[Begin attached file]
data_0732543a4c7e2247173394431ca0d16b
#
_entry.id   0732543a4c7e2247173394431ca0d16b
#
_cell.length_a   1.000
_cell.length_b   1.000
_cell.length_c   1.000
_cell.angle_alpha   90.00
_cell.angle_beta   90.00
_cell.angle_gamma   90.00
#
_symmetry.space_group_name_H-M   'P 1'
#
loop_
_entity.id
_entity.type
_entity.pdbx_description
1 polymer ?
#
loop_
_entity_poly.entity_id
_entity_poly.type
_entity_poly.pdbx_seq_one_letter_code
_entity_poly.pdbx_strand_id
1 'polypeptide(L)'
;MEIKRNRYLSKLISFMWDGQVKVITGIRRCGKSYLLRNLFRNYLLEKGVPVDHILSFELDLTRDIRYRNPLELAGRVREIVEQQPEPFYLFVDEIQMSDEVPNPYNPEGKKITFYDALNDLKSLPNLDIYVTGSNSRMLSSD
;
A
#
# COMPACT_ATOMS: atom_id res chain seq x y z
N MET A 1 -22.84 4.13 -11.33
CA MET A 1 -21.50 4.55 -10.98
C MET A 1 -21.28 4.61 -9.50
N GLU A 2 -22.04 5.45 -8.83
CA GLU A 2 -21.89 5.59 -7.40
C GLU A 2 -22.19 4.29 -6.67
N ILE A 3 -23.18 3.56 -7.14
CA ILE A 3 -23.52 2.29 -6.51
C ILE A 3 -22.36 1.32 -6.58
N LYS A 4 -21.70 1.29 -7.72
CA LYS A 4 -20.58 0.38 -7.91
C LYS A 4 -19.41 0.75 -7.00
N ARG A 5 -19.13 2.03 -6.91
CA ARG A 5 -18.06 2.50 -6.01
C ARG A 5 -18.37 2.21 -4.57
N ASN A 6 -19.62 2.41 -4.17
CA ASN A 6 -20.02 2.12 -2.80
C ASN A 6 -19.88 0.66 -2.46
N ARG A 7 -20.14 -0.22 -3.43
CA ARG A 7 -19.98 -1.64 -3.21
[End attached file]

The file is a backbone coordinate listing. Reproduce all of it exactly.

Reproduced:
data_0732543a4c7e2247173394431ca0d16b
#
_entry.id   0732543a4c7e2247173394431ca0d16b
#
_cell.length_a   1.000
_cell.length_b   1.000
_cell.length_c   1.000
_cell.angle_alpha   90.00
_cell.angle_beta   90.00
_cell.angle_gamma   90.00
#
_symmetry.space_group_name_H-M   'P 1'
#
loop_
_entity.id
_entity.type
_entity.pdbx_description
1 polymer ?
#
loop_
_entity_poly.entity_id
_entity_poly.type
_entity_poly.pdbx_seq_one_letter_code
_entity_poly.pdbx_strand_id
1 'polypeptide(L)'
;MEIKRNRYLSKLISFMWDGQVKVITGIRRCGKSYLLRNLFRNYLLEKGVPVDHILSFELDLTRDIRYRNPLELAGRVREIVEQQPEPFYLFVDEIQMSDEVPNPYNPEGKKITFYDALNDLKSLPNLDIYVTGSNSRMLSSD
;
A
#
# COMPACT_ATOMS: atom_id res chain seq x y z
N MET A 1 -22.84 4.13 -11.33
CA MET A 1 -21.50 4.55 -10.98
C MET A 1 -21.28 4.61 -9.50
N GLU A 2 -22.04 5.45 -8.83
CA GLU A 2 -21.89 5.59 -7.40
C GLU A 2 -22.19 4.29 -6.67
N ILE A 3 -23.18 3.56 -7.14
CA ILE A 3 -23.52 2.29 -6.51
C ILE A 3 -22.36 1.32 -6.58
N LYS A 4 -21.70 1.29 -7.72
CA LYS A 4 -20.58 0.38 -7.91
C LYS A 4 -19.41 0.75 -7.00
N ARG A 5 -19.13 2.03 -6.91
CA ARG A 5 -18.06 2.50 -6.01
C ARG A 5 -18.37 2.21 -4.57
N ASN A 6 -19.62 2.41 -4.17
CA ASN A 6 -20.02 2.12 -2.80
C ASN A 6 -19.88 0.66 -2.46
N ARG A 7 -20.14 -0.22 -3.43
CA ARG A 7 -19.98 -1.64 -3.21